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Why do young people move to the Northwoods?Submitted: 01/23/2014
Story By Shardaa Gray

Why do young people move to the Northwoods?
ONEIDA COUNTY - A local organization wants to know why young people move to the Northwoods.

They also want to know why young people stay.

Oneida County U-W Extension partnered with the Rhinelander Young Professionals
to find out how people feel about living in the Northwoods.

The organization sent out a web based survey last month.

They asked more than 300 people between the ages of 19 and 25 why they're here.

"A lot of young people have left. We know the number of people between the ages
of 19 and 24 has decreased by about 25 percent in the last decade," said UW
Extension Community Resource Development Agent, Tim Brown.

"But that means a whole lot of them have stayed here. There's a lot of people
who choose to live in this area when they could be moving elsewhere."

They're not sure if the survey will actually help bring in more younger people.

But they do think it will help city officials understand what young people like
about the Rhinelander area.

"Help them understand the kind of resources young people are looking for.
Whether that's restaurants, shopping, educational opportunities, economic
opportunities, chances to get outdoors," Brown said.

"We want to know what it is young people care about."

They would also like to hear back from people older than 25.

Related Weblinks:
Click here to take the survey

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 IN OTHER NEWS

THREE LAKES - One teenager decided to spend a day giving back to the Three Lakes community 18-year-old Maxwell Blanchard lives in L.A but always makes it back to Three Lakes during the summer. 

Blanchard learned how to water ski and wakeboard in Three Lakes at five years old. 

On Sunday he spent the day giving free water skiing and wakeboarding lessons.

"[To] get someone new out there to ski or at least get them attempting. It's always fun when you get the kids who are a little nervous out there and a little shaky, then they get out there and they love it," said Blanchard. 

Blanchard said every year the water sports community chooses a day to give back and participate in "International Pass the Handle Day."

 Kylee Swendson decided to help Blanchard this year with the lessons. 

"It's great for everybody to get a chance to learn especially people who don't get the opportunity every day," said Swendson. 

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EAGLE RIVER - During the summer Northland Pines High School is being used as the home base for a foreign exchange program. 

The Northwoods Adventure Quest Program brings students from China and America together.

 Last year travel rules stopped the program from happening, but this year the students and organizers are more driven than ever to keep their mission going. 

"You get to form relationships with people from around the world," said 10- year- old Chase Neubauer.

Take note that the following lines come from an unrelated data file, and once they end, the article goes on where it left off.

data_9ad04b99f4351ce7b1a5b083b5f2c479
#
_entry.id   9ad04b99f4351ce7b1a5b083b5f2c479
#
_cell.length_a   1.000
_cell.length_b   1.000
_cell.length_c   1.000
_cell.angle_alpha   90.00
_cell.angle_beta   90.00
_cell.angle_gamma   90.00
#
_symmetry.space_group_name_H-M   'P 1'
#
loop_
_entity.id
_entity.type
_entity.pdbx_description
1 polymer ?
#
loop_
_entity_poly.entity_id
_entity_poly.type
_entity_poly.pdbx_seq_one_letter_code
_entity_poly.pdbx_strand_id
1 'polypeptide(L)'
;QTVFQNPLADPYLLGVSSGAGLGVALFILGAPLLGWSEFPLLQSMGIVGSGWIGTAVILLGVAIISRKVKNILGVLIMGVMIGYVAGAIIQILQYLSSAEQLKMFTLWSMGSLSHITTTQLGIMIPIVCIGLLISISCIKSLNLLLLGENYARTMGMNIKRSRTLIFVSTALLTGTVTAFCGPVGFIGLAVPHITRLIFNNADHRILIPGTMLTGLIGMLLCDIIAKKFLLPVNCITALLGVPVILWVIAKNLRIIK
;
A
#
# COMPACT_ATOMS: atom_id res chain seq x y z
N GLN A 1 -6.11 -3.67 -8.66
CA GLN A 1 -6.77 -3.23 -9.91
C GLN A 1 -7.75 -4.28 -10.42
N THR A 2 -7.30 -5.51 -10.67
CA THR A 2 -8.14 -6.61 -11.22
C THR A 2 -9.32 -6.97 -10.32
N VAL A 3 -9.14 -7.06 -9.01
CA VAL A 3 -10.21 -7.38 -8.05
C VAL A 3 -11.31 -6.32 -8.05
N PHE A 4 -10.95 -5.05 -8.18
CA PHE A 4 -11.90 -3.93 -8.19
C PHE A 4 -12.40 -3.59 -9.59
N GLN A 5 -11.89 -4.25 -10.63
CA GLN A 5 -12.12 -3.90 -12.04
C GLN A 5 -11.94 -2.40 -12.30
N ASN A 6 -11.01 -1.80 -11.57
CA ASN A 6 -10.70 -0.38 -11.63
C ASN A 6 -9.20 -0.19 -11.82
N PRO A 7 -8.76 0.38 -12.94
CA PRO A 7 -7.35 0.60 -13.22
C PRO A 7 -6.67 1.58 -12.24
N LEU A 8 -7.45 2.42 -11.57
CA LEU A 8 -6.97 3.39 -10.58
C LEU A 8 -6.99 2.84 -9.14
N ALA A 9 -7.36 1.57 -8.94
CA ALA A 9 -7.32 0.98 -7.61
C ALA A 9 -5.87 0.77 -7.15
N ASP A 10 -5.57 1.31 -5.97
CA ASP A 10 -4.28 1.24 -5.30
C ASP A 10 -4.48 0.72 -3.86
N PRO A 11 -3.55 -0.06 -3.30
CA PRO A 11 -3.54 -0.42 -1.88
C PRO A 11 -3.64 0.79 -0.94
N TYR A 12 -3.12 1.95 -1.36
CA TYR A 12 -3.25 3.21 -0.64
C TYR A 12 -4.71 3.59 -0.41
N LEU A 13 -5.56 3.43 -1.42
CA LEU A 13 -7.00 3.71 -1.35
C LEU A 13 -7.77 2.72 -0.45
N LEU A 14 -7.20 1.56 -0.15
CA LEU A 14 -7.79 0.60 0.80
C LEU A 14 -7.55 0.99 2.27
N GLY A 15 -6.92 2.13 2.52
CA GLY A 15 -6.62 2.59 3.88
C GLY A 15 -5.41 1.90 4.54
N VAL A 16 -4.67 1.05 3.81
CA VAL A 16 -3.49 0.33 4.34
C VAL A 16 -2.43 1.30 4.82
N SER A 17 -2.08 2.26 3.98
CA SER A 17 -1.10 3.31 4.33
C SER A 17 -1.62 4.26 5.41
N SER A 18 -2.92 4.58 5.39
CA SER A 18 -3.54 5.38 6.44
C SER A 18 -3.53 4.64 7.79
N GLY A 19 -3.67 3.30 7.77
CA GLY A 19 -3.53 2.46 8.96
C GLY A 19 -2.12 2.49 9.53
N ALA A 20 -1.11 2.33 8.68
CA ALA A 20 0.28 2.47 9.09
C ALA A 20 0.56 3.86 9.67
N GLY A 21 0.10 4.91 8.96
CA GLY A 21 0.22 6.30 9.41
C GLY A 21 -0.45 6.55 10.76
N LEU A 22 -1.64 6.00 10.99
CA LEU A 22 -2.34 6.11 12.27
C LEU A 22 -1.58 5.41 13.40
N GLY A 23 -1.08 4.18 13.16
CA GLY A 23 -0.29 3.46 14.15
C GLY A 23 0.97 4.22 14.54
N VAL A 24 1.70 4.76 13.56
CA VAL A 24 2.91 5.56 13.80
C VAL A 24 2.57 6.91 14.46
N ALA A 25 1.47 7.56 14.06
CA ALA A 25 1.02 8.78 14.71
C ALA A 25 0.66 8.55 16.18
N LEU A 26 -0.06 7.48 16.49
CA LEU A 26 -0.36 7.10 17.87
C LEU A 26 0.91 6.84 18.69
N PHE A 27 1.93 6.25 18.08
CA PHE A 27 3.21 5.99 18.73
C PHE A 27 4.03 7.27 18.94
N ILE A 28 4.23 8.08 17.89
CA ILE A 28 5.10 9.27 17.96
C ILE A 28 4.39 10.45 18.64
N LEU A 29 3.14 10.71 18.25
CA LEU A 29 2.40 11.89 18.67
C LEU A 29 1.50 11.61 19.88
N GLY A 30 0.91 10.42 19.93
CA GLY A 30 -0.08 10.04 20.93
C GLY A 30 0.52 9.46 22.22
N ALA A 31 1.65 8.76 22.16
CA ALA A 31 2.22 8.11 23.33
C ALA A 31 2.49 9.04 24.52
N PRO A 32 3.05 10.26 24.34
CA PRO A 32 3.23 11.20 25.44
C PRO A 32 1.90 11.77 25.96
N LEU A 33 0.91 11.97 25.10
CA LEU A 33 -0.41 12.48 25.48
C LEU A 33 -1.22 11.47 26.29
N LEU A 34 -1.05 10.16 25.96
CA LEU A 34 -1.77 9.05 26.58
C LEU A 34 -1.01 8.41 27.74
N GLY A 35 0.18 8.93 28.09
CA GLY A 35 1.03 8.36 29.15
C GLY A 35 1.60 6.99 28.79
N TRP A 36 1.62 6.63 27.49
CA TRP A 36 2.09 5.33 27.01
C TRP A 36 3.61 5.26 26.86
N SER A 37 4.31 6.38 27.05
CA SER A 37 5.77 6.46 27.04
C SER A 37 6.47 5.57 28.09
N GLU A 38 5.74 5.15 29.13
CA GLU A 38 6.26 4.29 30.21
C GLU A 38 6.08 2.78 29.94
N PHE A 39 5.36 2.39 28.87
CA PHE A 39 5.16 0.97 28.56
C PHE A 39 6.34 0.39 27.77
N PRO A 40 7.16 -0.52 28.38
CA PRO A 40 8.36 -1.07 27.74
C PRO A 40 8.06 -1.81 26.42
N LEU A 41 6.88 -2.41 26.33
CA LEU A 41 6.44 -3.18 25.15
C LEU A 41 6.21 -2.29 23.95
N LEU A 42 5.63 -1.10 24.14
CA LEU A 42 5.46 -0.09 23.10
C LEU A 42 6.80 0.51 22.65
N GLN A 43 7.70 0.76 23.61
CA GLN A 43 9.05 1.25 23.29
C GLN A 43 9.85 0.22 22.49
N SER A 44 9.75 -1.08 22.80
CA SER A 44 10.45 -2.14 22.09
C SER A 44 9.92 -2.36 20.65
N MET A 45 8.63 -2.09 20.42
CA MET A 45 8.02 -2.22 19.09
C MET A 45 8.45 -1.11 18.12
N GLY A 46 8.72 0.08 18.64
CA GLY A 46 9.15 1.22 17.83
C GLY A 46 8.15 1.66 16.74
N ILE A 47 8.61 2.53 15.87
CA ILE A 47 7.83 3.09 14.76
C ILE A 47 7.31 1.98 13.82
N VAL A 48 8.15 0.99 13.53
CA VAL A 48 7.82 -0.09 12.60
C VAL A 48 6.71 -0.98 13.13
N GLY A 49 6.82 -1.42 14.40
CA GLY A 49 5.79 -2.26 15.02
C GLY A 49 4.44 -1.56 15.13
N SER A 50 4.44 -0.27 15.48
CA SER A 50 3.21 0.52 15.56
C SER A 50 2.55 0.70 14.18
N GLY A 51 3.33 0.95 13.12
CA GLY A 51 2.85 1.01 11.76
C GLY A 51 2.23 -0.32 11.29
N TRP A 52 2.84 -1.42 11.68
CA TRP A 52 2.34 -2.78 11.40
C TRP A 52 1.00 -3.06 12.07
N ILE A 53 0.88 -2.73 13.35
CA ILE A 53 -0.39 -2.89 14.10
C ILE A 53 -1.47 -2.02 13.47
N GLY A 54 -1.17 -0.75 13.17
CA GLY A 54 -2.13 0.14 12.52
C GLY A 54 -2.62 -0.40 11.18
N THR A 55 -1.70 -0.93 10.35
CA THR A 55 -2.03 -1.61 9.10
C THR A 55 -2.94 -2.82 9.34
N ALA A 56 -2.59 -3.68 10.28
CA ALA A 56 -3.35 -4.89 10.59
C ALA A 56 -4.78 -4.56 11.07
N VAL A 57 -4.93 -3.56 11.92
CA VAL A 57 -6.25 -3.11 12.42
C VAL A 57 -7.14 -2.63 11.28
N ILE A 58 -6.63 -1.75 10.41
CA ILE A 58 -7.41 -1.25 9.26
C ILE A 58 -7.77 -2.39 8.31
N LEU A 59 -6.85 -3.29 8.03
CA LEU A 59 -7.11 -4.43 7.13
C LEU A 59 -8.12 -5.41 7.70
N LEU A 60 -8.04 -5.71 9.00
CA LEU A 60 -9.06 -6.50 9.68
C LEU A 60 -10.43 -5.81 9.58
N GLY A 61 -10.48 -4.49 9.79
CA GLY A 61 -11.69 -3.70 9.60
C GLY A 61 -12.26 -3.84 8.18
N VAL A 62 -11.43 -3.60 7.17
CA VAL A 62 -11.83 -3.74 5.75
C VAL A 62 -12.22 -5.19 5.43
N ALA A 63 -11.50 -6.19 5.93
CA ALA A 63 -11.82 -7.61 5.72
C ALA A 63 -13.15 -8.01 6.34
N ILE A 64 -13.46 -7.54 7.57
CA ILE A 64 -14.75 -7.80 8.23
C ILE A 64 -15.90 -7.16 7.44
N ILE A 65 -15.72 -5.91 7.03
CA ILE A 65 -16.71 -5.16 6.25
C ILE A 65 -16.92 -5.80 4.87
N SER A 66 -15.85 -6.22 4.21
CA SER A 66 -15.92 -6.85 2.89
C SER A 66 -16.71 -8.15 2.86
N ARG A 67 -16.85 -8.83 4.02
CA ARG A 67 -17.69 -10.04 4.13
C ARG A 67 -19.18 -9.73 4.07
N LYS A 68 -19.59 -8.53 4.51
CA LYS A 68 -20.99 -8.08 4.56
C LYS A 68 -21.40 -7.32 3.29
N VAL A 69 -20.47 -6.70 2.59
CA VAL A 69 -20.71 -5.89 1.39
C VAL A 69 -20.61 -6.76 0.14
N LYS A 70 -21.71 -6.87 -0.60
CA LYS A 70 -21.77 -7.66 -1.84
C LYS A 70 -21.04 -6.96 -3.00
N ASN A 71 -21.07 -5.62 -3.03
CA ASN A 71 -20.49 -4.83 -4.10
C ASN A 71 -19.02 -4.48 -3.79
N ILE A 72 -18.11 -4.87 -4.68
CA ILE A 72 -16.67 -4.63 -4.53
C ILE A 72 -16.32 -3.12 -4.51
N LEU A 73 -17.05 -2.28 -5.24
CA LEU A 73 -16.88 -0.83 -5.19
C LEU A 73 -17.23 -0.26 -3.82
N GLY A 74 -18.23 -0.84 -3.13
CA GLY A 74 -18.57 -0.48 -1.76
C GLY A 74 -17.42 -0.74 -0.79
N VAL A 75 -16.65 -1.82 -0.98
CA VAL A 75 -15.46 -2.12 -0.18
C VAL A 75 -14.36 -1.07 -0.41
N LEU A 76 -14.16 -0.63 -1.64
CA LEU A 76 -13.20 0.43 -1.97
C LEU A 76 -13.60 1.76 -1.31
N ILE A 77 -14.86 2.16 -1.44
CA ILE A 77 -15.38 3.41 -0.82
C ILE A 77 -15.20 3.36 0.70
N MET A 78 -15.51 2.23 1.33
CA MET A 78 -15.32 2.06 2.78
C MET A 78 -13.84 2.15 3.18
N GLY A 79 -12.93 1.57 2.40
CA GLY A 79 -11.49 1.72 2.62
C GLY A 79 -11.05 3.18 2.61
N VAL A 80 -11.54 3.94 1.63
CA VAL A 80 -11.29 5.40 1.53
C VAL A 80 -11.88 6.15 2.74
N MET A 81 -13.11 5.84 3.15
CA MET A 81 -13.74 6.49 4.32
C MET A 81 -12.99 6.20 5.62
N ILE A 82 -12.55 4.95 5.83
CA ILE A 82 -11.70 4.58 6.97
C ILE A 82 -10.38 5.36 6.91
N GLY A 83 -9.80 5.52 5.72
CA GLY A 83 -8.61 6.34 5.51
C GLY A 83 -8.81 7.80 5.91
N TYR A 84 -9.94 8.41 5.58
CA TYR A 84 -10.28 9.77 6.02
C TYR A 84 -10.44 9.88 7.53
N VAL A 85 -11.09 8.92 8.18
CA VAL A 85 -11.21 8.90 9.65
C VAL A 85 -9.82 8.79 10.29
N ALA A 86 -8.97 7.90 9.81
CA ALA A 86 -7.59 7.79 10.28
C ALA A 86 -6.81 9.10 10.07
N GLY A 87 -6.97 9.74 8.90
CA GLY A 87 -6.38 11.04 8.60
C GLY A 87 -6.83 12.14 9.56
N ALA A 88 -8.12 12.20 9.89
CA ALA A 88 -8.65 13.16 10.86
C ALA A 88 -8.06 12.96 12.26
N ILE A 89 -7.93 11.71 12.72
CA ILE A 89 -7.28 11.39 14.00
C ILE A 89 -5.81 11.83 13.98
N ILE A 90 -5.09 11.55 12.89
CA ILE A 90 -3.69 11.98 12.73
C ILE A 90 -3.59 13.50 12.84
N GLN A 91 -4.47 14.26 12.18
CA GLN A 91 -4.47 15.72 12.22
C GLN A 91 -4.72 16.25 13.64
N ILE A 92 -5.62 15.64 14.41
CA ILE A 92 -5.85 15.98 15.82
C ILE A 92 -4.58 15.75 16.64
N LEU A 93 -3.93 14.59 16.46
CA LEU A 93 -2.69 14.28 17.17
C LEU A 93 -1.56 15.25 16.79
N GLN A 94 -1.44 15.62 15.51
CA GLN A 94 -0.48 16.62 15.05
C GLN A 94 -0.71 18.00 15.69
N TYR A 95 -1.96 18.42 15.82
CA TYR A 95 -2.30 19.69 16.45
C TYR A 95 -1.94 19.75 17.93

This is Neubauer's first time joining the two week Adventure Quest Program. 

The goal of the program is to do more than just keep kids busy during the summer. 

"[It] promotes connections with Wisconsin especially the Northern part [of Wisconsin with] all of China," said WISP Executive Director Xiaodong Kuang.

Kuang is one the organizers of the quest program. He couldn't think of a better way of promoting his goal than starting with young students. 

"[So that] the young generation, who will be the future leaders of the world, [can] appreciate cultures and know more about each other," said Kuang. 

This is Power Liu's first time coming to America with the program. 

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Ye Olde Shillelagh in Manitowish Waters hosted its Second Annual Irish Festival this weekend. The big draw for the volunteers and attendees is the music.

"Who doesn't like professional Irish music," said Troller.

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Ben Sasse is from Muscoda and is trying to break the speed record for paddling the Wisconsin River.

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RHINELANDER - In June, the Rhinelander City Council approved a fenced-in dog park at Shepard Park. It's something Tina Werres has been working towards for the last 10 years.

On Saturday, about 30 volunteers gathered at Shepard Park to clean up the south end of the park.

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MINOCQUA - The tennis courts at Lakeland Union High School usually get filled with students. 

If you stop by the courts during the summer, you'll see a different demographic taking over. 

A group of senior citizens dressed in all white play with wooden tennis rackets to mimic a Wimbledon, tennis game. 

Jerry Sikora never played tennis until the day he decided to get a group together back in 1990. 

"It means a lot to a lot of us that don't do activities that much," said Sikora. 

Since getting the group together for the first time Sikora has gotten a lot of practice. 

He also added about 20 older adults to the team.

 The age range of the players is from the 50s to mid-80s.

"The older you get the smarter you get," said 70-year- old Ted Dasler. 

The group said they only get better with time. 

Sikora said the snowbirds get more practice during warm winters in the south.

"They have no mercy on us when they come back," said Sikora. 

Things can get intense on the court at times, but the friendships and entertainment brings everyone back to play. 

The players said the most important thing is to always have fun. 


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